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Thursday, February 21, 2008



This is an interesting issue, and I'm not aware of any other cases that directly address it. I do think that although this case holds that an "unlawful" violation can be based on out-of-state law, the circumstances where that could happen may be limited. For example, if the conduct at issue would be illegal under Florida law but occurred entirely in California and had no impact in Florida, I would think that a court would not allow an "unlawful" claim to be asserted with Florida law as a predicate.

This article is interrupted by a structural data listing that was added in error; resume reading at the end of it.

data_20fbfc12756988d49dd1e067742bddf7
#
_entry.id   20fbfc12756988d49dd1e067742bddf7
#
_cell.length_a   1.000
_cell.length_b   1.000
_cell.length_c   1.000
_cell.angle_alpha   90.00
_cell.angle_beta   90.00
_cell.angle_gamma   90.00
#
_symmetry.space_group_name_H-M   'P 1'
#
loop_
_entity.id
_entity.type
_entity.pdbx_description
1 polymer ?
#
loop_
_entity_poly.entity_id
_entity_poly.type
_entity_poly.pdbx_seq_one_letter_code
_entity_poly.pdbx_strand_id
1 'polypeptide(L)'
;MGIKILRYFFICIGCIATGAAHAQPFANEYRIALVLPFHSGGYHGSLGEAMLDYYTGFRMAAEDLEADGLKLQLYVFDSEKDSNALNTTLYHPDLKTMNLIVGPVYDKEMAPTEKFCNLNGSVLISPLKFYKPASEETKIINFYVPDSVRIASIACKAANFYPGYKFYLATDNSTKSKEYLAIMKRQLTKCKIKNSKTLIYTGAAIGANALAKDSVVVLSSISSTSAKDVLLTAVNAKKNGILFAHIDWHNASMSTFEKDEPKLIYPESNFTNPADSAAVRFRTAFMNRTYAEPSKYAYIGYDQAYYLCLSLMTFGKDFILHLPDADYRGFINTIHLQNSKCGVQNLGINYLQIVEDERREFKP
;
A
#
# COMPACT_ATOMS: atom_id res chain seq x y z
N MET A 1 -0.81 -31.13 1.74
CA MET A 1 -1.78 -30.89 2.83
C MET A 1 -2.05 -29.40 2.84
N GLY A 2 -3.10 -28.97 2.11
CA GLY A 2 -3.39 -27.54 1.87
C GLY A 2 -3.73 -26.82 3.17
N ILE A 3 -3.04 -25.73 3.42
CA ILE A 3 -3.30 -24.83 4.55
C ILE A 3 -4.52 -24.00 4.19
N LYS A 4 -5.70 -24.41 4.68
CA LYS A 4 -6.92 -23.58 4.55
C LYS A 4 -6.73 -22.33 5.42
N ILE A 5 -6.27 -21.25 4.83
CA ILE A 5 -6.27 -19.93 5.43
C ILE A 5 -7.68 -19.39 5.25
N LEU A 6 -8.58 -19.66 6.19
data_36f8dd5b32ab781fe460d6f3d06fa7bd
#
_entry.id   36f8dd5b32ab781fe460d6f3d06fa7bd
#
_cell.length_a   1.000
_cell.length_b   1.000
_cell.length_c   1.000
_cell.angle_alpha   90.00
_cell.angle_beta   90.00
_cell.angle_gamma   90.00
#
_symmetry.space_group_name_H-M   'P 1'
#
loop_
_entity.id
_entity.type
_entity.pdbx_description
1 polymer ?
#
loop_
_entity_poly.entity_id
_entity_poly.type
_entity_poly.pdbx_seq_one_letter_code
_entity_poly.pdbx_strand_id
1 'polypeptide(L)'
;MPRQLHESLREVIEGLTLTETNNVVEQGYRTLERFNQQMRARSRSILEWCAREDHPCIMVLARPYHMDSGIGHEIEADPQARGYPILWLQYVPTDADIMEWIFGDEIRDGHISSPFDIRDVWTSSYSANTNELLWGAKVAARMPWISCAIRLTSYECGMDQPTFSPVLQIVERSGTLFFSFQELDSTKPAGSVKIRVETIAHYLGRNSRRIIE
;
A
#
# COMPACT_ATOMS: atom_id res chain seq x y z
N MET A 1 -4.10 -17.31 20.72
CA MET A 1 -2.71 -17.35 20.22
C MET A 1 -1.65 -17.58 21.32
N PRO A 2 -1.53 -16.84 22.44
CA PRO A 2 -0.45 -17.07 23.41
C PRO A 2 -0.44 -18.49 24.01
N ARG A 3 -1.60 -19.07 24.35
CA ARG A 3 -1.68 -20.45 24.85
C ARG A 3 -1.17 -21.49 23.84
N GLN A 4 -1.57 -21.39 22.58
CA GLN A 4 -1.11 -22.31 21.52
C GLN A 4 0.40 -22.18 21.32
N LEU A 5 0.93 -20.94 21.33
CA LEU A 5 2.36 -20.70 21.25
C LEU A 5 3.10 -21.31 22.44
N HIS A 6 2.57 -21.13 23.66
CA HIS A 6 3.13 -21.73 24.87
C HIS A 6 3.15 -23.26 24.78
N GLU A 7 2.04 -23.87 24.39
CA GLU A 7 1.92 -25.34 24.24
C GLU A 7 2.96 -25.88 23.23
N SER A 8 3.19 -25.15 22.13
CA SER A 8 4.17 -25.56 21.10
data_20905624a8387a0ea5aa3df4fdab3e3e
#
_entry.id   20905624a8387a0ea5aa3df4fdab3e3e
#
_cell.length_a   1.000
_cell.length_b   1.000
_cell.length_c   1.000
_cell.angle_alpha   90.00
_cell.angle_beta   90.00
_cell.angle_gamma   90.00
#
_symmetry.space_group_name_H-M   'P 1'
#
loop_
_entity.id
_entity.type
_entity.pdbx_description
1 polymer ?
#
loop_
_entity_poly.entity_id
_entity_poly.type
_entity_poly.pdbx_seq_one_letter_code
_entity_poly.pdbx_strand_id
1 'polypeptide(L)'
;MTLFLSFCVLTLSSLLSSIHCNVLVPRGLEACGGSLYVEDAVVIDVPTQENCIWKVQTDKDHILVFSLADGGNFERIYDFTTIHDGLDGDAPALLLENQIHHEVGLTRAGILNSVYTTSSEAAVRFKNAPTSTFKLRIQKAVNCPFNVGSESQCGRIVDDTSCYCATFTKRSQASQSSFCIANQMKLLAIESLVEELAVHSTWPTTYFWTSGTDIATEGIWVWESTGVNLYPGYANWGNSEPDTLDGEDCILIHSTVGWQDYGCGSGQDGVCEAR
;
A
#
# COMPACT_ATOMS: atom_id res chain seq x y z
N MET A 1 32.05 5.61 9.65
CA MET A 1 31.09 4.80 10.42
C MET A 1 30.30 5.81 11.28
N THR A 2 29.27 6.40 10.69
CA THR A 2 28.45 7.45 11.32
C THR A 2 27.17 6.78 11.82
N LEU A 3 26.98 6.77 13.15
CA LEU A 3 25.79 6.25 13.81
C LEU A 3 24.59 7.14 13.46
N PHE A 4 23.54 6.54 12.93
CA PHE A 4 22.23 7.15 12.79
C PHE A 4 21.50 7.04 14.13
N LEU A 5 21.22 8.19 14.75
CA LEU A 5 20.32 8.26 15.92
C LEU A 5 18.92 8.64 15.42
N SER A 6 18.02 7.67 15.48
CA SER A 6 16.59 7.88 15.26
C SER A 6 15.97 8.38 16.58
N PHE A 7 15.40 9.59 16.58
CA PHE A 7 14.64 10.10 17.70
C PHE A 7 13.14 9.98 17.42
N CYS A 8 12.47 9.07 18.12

But in this particular case, where the defendant was a Delaware corporation that allegedly violated Delaware corporate law in a way that had an effect in Claifornia, basing an "unlawful" claim on the conduct does not seem that anomalous. But I'm not sure that the holding would necessarily apply to other factual situations.

It's worth noting that the discussion of remedies in Process Specialties v. Sematech is outdated, but that should have no impact on its "unlawful" holding.

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